Levitin: Can you describe, in the plainest possible terms, how the Enerknol data platform works, what it accomplishes, and what your tools and services bring to the energy analytics space?
Crawford: The EnerKnol Platform is a cloud-based database that streamlines the search, discovery and monitoring of market-impacting policy developments across the entire North American energy sector, from FERC and the RTO/ISOs to state utility commissions and legislatures. The Platform is coupled with our market-leading research, which dissects major trends and provides insights on policy risks and opportunities. The Platform enables analytics on a number of fronts, from retail rate cases to renewable legislation.
Levitin: Your Primer on Renewable Portfolio Standards takes a deep dive into the ways that states are leading the clean energy transition. How do you feel RPS standards have progressed in the U.S. over time, and across different regions? Are there areas where you see the greatest success, and why?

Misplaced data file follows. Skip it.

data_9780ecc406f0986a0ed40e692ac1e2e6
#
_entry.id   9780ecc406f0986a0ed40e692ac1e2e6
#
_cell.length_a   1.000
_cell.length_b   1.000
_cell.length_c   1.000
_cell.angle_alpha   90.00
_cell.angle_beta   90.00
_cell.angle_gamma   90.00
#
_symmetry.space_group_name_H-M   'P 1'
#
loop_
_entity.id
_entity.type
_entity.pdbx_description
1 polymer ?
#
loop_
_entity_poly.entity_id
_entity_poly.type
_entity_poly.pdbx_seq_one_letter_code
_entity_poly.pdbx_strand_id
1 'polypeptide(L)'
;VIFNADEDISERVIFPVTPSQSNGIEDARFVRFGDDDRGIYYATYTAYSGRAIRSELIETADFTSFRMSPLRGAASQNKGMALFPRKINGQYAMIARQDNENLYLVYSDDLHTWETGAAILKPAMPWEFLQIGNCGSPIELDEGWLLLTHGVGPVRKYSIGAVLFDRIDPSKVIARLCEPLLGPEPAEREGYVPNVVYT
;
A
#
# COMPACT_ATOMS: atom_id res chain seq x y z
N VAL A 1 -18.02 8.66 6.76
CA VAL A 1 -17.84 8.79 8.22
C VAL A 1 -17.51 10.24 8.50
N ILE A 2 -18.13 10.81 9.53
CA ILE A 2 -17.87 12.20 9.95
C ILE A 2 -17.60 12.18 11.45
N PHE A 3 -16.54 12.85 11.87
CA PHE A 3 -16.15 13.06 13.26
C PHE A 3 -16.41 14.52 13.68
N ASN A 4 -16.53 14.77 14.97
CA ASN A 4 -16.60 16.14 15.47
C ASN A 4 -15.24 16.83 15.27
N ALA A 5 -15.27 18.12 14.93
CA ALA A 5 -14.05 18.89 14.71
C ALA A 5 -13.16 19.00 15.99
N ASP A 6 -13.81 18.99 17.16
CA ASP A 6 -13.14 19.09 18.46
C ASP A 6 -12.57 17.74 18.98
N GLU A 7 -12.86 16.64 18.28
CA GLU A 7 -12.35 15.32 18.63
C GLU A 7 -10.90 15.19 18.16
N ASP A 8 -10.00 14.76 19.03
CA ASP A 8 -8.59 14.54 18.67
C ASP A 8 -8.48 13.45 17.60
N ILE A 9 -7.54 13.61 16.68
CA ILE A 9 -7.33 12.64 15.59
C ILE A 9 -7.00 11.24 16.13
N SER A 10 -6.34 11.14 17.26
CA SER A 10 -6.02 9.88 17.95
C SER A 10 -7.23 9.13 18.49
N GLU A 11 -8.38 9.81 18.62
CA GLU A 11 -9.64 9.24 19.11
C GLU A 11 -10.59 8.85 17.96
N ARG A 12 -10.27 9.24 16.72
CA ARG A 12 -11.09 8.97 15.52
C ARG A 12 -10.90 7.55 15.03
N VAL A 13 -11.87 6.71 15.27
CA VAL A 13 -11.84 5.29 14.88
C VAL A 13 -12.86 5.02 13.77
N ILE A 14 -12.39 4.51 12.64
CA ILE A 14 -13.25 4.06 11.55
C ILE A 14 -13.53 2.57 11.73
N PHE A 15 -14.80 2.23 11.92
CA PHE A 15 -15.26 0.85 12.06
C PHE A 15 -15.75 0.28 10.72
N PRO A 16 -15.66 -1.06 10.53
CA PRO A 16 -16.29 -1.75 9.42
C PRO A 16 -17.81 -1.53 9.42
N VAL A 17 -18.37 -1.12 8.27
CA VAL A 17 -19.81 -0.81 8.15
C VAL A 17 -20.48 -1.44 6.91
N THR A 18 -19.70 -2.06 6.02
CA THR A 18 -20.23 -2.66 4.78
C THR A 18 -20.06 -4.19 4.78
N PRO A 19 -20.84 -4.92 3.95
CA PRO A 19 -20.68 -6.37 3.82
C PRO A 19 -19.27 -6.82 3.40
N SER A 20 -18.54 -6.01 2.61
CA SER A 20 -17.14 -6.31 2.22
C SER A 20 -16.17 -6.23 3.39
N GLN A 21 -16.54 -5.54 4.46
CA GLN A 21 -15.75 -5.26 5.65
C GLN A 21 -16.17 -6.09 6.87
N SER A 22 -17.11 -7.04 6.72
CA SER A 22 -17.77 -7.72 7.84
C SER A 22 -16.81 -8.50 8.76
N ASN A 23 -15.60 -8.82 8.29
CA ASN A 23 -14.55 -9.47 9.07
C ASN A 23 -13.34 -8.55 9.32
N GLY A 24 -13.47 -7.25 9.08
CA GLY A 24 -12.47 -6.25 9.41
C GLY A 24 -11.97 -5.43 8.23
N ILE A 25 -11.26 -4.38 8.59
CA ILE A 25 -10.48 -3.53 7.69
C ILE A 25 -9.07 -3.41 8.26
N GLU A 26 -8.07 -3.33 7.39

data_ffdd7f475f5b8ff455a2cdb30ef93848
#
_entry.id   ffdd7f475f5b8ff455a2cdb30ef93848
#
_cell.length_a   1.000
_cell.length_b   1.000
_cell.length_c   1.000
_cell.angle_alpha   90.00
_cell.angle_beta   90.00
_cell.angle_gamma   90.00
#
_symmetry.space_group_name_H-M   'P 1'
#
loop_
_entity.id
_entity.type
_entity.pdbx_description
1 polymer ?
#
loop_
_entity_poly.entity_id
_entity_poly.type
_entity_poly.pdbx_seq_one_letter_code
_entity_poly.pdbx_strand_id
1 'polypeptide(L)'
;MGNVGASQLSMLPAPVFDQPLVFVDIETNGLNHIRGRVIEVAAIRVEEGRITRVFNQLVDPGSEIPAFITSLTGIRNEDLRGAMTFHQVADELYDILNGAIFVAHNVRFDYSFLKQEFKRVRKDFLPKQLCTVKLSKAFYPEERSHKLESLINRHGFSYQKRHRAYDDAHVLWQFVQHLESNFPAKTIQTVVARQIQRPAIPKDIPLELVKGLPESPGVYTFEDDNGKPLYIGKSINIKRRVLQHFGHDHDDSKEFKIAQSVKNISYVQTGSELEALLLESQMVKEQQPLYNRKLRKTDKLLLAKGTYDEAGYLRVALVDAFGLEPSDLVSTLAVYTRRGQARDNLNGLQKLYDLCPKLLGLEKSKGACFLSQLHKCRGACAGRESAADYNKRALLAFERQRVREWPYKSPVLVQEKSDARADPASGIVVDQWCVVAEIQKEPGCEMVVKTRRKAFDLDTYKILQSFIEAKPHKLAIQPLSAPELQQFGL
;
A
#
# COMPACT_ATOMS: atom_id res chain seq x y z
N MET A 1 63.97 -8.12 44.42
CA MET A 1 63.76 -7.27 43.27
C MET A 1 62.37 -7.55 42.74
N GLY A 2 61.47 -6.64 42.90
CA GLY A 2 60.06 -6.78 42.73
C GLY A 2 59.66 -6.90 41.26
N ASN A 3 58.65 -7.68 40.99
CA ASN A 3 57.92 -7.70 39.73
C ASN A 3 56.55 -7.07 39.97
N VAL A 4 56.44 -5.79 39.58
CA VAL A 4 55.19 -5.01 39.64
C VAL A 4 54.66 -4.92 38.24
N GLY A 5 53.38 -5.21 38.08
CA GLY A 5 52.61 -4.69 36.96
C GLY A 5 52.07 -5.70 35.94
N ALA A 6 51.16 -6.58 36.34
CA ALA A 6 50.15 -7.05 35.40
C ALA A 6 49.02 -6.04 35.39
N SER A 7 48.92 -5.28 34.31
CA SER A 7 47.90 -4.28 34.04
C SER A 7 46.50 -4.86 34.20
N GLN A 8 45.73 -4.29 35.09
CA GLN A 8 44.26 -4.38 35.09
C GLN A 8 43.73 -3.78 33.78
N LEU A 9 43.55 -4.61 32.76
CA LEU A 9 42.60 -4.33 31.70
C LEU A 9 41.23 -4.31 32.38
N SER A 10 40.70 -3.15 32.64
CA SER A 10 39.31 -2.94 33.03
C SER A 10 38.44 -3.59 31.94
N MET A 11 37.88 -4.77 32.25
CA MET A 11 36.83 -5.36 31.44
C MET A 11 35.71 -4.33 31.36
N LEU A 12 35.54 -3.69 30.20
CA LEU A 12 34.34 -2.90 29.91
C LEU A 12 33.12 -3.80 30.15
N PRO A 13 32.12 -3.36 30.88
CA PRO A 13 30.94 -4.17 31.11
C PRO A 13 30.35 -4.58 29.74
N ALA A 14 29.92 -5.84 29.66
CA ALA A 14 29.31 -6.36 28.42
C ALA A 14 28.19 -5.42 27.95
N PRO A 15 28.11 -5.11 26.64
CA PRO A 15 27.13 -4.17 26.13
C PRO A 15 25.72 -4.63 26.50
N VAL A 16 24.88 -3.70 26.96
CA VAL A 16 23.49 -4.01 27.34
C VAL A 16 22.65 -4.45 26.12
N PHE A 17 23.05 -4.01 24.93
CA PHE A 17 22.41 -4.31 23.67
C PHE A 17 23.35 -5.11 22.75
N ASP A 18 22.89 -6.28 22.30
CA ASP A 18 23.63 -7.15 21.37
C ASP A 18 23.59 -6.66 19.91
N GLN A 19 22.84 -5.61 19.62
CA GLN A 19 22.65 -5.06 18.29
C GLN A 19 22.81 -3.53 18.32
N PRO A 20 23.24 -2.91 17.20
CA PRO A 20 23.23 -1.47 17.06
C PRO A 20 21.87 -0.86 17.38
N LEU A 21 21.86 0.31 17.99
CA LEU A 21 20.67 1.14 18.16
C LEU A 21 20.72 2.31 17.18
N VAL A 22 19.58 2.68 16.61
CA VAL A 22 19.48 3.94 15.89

Crawford: More, faster and higher is how I would describe action on renewable mandates. More states are boosting their RPS standards, with the targets set to expand at a faster clip. You’re seeing the most RPS upgrades among left-leaning states, in contrast to more conservative ones where there’s little-to-no action. I’d say not-so-sunny Massachusetts would be a gleaming example of a state that’s a success because it ranks fifth in the nation for solar generating capacity.
Levitin: A number of states have yet to enact RPS. Why is that, and what can be done to encourage those states to come on board with ambitious carbon targets like their neighbors?